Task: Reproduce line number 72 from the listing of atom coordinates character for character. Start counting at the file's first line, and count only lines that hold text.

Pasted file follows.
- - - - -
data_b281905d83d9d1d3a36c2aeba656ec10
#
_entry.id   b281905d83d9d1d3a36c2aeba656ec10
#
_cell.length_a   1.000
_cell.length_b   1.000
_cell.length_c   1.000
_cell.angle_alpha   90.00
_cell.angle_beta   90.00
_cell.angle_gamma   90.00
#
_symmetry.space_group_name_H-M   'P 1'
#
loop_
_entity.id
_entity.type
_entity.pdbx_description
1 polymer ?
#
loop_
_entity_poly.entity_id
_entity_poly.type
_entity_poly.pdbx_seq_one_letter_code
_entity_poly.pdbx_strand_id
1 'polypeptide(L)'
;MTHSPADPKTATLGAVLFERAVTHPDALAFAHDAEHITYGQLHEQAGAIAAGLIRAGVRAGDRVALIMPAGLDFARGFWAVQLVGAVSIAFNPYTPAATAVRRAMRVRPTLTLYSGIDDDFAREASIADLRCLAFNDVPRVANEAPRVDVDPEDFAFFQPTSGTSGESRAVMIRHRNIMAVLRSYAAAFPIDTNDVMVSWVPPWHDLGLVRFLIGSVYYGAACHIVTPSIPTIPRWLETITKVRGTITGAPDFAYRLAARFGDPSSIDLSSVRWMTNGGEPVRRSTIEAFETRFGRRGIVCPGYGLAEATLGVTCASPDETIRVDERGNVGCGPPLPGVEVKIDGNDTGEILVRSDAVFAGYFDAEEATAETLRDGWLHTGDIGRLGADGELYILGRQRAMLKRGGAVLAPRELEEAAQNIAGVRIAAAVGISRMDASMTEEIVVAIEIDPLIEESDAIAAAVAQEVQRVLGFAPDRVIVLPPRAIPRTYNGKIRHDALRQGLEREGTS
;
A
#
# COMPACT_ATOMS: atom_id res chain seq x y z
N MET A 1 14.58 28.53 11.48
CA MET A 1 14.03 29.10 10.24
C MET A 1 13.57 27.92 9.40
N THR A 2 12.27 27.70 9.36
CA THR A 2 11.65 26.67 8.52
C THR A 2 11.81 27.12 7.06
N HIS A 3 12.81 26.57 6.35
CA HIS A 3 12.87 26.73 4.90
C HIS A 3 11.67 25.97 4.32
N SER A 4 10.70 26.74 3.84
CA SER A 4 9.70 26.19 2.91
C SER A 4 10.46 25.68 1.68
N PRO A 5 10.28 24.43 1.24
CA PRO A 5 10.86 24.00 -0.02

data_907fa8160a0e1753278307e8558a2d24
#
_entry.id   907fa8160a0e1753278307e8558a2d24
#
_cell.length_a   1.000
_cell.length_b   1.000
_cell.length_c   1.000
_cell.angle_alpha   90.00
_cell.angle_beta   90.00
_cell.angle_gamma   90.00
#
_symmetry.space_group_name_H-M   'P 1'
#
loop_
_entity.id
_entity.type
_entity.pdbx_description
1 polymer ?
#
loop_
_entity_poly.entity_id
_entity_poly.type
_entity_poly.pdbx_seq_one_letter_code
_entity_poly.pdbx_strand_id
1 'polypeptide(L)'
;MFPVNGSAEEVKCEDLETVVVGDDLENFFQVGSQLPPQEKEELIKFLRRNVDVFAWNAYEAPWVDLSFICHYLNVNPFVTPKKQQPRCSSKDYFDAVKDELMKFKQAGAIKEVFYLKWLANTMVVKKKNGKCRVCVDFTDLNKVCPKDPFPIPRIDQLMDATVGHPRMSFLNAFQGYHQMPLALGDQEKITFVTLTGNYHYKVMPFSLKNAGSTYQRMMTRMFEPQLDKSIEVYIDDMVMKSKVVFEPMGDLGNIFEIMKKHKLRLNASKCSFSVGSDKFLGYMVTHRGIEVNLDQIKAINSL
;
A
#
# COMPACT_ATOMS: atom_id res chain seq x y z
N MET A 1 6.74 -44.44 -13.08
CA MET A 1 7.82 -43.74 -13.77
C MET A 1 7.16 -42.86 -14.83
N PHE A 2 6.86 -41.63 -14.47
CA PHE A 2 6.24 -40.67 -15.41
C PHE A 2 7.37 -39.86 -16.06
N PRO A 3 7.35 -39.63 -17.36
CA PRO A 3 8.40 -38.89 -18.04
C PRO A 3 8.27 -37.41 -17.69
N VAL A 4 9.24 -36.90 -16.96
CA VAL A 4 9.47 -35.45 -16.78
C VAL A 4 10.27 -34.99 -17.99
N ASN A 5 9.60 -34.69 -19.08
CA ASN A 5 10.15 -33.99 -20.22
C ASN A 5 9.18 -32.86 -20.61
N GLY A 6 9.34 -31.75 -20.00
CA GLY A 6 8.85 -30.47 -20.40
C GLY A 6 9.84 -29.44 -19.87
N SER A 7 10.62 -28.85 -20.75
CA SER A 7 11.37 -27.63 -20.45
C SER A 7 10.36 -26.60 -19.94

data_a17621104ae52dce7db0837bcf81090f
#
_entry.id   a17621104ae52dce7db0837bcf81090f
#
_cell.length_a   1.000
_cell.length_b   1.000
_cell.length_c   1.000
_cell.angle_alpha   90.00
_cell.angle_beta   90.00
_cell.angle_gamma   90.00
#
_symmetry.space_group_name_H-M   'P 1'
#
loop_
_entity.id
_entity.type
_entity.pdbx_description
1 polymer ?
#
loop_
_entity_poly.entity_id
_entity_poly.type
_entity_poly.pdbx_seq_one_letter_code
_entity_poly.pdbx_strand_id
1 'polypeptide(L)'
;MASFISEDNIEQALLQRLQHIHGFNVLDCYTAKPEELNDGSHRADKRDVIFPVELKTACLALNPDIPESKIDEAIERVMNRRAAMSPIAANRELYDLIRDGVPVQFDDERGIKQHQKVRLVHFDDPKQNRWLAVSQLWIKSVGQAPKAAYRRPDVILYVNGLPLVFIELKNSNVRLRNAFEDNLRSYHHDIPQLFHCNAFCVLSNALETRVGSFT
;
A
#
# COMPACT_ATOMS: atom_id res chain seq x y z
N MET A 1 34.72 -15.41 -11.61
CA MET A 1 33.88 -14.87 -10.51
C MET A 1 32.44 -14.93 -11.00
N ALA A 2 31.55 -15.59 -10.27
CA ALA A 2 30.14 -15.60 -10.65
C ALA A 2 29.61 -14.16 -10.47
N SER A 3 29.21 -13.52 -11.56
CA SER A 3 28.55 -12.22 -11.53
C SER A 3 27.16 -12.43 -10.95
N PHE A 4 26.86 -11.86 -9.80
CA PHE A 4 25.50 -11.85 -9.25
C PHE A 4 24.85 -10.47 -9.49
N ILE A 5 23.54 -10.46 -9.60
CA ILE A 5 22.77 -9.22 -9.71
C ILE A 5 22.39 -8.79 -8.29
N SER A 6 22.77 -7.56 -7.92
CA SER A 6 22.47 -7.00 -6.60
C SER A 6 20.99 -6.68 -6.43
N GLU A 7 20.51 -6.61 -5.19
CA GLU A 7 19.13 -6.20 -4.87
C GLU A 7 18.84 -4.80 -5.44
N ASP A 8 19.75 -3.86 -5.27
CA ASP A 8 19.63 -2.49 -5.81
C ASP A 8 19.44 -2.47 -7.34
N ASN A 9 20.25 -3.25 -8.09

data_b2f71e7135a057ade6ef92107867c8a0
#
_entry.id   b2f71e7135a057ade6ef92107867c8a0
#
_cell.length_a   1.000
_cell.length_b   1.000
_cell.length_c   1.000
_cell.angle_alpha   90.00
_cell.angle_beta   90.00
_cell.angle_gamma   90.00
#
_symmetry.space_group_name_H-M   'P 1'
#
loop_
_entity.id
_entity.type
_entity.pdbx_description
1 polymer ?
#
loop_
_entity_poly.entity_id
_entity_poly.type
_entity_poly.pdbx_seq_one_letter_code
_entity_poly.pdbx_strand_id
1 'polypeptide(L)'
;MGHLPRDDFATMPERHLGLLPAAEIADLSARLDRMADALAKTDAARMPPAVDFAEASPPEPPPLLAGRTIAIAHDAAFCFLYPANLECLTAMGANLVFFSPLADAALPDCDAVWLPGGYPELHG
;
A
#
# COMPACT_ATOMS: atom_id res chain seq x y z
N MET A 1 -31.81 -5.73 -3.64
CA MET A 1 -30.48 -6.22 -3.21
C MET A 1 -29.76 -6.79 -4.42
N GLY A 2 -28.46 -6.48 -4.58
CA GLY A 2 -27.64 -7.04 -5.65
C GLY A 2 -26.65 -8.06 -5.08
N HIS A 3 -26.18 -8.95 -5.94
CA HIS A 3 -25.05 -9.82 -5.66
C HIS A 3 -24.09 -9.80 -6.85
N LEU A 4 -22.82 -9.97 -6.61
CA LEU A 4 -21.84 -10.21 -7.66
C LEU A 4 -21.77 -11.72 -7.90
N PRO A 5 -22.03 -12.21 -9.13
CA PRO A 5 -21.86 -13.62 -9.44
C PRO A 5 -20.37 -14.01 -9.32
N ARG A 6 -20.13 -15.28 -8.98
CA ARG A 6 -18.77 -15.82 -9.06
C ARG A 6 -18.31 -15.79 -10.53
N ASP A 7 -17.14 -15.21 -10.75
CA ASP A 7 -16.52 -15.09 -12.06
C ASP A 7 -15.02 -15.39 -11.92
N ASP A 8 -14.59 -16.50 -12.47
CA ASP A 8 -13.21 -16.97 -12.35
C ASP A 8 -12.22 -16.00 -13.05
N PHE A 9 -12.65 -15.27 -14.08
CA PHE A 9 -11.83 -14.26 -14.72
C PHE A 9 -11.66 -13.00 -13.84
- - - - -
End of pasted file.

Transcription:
A